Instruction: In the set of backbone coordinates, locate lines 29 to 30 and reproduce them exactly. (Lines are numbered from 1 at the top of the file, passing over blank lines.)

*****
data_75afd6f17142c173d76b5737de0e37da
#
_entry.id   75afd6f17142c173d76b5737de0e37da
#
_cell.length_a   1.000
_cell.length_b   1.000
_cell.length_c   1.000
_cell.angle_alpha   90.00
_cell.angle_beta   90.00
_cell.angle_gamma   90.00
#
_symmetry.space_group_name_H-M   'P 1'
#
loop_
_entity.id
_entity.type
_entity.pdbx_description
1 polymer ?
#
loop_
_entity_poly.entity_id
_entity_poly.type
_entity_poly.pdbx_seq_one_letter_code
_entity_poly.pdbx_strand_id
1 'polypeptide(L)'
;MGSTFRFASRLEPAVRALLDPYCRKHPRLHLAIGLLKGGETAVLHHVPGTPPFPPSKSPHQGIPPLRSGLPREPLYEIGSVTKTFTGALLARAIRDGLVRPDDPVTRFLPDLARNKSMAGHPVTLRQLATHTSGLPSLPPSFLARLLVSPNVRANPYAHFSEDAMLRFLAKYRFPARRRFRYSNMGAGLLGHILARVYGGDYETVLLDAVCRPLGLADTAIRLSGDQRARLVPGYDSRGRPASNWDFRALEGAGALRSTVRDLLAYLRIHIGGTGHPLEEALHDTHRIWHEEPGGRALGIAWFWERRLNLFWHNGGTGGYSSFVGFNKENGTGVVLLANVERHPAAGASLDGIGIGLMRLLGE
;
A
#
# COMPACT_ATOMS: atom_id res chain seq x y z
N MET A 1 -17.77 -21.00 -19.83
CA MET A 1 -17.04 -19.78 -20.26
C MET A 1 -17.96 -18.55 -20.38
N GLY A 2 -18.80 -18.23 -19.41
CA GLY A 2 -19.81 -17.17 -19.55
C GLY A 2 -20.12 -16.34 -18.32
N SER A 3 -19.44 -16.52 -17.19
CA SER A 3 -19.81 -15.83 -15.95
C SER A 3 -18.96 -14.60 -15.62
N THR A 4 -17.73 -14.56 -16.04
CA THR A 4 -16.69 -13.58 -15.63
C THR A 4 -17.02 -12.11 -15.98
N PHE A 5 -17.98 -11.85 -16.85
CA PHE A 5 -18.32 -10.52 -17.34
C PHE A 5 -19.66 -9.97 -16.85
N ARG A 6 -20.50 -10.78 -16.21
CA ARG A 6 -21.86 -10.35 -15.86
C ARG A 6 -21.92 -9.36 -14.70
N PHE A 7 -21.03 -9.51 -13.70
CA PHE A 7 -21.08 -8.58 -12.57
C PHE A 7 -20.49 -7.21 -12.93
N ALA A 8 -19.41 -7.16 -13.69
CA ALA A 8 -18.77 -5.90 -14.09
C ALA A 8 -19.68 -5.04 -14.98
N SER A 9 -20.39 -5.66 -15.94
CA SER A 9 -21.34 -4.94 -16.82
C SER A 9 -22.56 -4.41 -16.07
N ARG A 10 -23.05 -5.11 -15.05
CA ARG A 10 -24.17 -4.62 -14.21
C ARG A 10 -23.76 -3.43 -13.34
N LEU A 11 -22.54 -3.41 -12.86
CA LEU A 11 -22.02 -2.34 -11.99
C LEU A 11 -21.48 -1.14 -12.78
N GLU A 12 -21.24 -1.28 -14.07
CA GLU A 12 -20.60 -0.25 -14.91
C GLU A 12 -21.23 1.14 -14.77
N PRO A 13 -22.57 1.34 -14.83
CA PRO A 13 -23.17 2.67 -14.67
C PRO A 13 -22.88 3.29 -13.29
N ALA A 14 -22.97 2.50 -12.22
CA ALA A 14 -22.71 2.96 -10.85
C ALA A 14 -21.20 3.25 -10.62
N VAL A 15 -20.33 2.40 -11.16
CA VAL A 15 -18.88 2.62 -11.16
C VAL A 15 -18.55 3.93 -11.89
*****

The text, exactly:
#
# COMPACT_ATOMS: atom_id res chain seq x y z